David and Kathy Rennie of Bloomington, Minnesota had an experience of being rich with poor outside their gate when traveling to India in 1985 to adopt their sixth child (their fifth adoption). Kathy had long desired to adopt a little girl from India, and had been inspired to do so by the life and work of St. Teresa of Calcutta. Kathy’s mother, Rose Mayer, had sponsored a poor seminarian more than a decade before, and the Rennies contacted him during their visit to India.  This seminarian was now a priest working as a secretary to the bishop of his diocese, and after they made contact he helped them overcome the difficulties they were having in adopting their daughter. It was through knowing Fr. Sebastian Thekethecheril, who was consecrated as Bishop of the Diocese of Vijayapuram in Kottayam, Kerala, India, in 2006, that the Rennies saw firsthand the great poverty of the Christian people of Kerala.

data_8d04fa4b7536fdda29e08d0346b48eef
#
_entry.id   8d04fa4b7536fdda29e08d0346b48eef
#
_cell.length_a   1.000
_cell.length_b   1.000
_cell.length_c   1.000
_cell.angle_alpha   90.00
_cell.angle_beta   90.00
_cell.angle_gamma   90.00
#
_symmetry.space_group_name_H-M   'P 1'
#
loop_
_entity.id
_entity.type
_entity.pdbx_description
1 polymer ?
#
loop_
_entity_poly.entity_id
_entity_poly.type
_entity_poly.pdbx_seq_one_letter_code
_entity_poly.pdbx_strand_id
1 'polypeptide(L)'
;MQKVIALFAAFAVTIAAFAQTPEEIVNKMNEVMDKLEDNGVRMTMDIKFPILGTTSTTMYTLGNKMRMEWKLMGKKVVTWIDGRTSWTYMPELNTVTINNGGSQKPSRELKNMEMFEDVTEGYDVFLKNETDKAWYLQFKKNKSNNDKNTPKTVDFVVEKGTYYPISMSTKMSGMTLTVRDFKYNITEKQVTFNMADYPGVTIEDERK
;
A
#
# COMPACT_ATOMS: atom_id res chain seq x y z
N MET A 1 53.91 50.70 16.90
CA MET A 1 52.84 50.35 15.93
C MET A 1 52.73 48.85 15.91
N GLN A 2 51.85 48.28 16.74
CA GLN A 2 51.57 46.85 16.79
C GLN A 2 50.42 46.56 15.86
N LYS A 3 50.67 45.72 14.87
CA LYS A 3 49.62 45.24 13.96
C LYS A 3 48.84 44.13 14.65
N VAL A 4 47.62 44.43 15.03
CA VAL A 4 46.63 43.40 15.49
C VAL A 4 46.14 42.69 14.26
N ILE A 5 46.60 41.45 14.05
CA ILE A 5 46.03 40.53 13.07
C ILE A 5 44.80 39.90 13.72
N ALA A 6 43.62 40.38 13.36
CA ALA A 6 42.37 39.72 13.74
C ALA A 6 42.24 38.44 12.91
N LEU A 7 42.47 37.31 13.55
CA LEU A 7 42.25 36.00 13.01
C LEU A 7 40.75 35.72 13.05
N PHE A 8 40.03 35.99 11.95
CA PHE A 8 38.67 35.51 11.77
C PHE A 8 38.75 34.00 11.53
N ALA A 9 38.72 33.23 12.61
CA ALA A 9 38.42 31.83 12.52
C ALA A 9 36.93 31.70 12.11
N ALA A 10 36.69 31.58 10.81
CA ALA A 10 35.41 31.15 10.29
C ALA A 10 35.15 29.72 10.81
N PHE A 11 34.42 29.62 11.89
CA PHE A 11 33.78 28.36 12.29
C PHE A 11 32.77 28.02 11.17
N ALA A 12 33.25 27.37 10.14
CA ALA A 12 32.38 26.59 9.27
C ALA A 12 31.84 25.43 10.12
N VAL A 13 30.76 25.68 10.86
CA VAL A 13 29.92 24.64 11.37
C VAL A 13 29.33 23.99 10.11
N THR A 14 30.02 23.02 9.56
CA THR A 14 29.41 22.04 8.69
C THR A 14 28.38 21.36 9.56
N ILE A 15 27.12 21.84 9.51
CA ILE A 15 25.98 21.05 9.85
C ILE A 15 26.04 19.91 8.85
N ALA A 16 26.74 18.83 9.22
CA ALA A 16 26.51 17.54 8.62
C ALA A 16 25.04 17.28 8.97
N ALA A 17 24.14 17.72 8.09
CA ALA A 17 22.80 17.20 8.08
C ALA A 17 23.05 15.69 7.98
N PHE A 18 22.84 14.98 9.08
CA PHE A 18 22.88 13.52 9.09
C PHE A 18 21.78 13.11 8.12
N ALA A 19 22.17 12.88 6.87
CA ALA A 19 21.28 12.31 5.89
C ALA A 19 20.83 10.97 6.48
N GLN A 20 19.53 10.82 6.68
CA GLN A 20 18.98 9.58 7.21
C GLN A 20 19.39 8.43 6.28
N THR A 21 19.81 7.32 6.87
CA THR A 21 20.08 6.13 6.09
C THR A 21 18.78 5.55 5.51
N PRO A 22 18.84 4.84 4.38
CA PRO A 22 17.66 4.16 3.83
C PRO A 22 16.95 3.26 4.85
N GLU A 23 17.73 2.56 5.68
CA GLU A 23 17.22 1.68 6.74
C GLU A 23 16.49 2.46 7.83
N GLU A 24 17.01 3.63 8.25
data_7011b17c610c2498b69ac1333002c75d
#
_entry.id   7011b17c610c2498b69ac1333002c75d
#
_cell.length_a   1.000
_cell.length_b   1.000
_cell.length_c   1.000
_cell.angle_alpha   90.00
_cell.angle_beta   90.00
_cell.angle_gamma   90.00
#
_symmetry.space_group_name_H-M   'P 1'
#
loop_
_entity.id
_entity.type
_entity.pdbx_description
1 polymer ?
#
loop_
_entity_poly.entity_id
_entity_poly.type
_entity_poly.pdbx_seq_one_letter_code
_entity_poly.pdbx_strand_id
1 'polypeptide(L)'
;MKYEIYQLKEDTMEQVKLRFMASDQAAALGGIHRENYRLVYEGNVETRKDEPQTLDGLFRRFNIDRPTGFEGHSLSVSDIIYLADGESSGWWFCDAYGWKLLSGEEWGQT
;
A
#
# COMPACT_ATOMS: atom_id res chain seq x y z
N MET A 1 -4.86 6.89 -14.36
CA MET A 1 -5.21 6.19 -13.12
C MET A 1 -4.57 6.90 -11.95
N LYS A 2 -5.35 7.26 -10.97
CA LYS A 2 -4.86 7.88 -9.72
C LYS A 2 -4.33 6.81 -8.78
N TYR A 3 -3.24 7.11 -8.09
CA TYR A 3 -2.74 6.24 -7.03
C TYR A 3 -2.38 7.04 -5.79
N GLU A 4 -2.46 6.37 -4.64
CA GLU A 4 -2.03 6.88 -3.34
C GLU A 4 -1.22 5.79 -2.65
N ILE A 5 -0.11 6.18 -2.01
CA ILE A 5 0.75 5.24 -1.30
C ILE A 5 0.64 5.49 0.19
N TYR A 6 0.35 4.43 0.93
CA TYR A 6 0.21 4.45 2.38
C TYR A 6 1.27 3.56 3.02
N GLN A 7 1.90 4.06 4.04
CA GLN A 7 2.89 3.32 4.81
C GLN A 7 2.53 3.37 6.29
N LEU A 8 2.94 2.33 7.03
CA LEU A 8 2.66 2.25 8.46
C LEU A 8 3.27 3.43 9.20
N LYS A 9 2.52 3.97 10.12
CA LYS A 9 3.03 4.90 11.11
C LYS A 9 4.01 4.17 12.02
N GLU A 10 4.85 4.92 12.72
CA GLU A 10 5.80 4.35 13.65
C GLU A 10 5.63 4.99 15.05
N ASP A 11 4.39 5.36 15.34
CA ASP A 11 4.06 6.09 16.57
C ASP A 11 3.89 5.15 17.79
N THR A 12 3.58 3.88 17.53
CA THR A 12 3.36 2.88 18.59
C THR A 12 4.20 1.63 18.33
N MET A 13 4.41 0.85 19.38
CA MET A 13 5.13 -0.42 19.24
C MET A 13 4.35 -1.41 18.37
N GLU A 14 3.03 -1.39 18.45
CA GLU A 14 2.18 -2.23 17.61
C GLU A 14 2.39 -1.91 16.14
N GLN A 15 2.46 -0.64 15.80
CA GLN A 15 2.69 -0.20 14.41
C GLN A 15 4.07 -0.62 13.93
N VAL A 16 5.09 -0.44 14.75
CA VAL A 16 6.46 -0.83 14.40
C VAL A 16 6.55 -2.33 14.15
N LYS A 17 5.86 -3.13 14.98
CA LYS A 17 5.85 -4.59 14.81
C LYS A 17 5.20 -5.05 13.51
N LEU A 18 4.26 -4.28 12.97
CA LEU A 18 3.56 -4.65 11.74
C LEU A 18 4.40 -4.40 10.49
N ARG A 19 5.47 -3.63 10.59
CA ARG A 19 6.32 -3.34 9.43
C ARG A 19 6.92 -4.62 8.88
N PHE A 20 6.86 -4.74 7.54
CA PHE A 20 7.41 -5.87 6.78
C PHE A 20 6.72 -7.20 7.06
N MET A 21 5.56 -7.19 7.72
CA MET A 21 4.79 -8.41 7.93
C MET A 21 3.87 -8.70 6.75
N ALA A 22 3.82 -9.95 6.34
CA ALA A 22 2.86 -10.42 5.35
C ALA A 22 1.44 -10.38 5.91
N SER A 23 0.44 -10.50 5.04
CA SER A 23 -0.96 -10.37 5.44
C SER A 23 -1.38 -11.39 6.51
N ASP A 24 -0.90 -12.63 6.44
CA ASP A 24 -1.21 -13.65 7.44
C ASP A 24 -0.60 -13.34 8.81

Over the years Kathy and David stayed in touch with the now Bishop Sebastian Thekethecheril while he studied in Rome, when he visited his sponsor Rose Mayer to thank her for her support in Minnesota, and again when they went back to India for a second adoption. The friendship grew even more when David was transferred to India for his work in 1997. Fr. Thekethecheril was then working as head of the Social Services for his diocese. Kathy and her daughters saw first hand the poverty of the people who came for help from the Church when they visited their friend at his office. She witnessed the poor living conditions, the medical needs, and the difficulty they had in educating their children. She finally asked her friend Fr. Thekethecheril, “How can we help you?” His response was to see if people in America were willing to sponsor individual Christian families in India. Kathy put in the plea in her Christmas letter that year, and people responded with great generosity.